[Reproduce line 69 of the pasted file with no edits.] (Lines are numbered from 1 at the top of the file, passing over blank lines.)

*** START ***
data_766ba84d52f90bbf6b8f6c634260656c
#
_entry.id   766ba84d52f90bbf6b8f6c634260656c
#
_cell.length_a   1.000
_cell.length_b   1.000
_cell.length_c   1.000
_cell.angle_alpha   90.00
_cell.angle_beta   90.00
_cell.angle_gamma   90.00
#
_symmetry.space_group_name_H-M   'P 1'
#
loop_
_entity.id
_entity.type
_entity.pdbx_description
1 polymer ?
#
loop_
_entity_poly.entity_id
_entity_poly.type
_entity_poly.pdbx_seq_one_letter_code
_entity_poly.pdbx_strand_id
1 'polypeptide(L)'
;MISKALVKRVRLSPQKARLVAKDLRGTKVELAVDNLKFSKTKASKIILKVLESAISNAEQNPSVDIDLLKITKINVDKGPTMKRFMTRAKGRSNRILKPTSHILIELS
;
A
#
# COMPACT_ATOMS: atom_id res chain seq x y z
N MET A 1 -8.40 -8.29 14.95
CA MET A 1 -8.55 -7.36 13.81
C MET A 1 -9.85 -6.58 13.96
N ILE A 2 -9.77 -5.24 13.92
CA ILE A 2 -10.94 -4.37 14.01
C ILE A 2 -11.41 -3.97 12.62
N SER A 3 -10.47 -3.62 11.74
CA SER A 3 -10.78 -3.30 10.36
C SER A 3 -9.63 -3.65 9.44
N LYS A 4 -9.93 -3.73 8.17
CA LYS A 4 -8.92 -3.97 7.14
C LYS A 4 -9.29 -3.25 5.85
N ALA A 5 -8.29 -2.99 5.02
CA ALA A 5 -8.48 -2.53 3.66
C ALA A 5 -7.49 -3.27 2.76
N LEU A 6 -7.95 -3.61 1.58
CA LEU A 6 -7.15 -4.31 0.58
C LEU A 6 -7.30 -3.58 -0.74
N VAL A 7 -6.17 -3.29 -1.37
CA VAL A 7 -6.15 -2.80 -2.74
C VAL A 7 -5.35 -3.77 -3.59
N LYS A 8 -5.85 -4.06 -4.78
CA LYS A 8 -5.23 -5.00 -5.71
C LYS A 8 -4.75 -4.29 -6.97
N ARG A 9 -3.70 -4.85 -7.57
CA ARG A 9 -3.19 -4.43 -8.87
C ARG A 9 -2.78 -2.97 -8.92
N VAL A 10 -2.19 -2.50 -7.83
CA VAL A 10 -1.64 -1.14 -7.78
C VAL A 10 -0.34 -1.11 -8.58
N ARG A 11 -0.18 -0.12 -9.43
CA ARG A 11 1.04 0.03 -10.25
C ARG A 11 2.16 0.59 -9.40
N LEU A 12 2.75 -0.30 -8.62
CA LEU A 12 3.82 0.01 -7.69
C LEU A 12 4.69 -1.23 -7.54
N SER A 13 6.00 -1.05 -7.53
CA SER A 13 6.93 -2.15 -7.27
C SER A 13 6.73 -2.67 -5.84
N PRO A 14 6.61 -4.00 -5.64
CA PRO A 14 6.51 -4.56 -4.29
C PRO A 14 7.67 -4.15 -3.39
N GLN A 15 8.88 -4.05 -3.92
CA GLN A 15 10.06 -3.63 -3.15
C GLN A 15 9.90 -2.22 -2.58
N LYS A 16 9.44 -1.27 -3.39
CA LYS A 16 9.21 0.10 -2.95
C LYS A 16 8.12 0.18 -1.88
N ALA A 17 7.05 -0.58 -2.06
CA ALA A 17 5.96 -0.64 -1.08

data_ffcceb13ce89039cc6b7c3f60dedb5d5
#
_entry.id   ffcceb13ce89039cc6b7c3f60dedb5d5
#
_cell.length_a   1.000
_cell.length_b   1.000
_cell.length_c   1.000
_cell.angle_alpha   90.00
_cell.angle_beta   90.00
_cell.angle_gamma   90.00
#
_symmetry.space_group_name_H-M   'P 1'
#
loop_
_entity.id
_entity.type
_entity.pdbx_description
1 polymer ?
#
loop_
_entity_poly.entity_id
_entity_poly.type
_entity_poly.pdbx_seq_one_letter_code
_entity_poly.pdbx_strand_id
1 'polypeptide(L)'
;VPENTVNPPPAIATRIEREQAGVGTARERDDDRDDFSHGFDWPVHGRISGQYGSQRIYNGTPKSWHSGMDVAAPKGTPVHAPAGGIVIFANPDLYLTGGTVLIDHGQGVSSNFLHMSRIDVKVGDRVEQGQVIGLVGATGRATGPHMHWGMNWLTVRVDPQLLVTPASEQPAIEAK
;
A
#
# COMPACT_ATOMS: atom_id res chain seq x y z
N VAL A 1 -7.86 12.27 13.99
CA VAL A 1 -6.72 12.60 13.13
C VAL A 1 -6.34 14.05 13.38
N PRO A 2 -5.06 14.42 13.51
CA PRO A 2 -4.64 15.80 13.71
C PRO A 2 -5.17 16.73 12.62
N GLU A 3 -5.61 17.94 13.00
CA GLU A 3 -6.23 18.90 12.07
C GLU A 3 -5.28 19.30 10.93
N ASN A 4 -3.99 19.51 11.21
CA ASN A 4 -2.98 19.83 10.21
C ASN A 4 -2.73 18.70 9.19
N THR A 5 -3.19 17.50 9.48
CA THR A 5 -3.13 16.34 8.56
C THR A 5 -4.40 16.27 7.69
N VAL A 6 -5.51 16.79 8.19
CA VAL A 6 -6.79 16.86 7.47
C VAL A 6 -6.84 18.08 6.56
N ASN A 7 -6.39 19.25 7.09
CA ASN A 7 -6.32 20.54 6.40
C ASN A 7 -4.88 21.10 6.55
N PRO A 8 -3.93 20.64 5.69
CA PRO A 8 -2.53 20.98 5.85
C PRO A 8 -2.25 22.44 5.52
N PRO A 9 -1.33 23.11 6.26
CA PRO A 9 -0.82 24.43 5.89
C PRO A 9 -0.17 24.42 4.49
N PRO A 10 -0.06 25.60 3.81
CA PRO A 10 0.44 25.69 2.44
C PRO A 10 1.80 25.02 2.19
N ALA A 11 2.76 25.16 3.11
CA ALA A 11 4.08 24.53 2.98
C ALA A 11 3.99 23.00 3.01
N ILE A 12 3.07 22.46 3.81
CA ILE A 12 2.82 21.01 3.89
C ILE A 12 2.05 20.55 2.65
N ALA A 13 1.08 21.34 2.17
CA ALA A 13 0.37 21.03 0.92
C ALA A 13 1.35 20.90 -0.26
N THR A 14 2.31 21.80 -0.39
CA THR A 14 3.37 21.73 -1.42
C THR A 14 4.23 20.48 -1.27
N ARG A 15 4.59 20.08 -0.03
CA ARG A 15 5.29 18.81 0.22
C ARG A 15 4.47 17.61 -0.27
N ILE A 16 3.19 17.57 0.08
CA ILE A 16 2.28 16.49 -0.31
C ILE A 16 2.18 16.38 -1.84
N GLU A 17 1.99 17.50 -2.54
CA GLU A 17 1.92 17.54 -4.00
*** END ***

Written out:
C SER A 13 6.73 -2.67 -5.84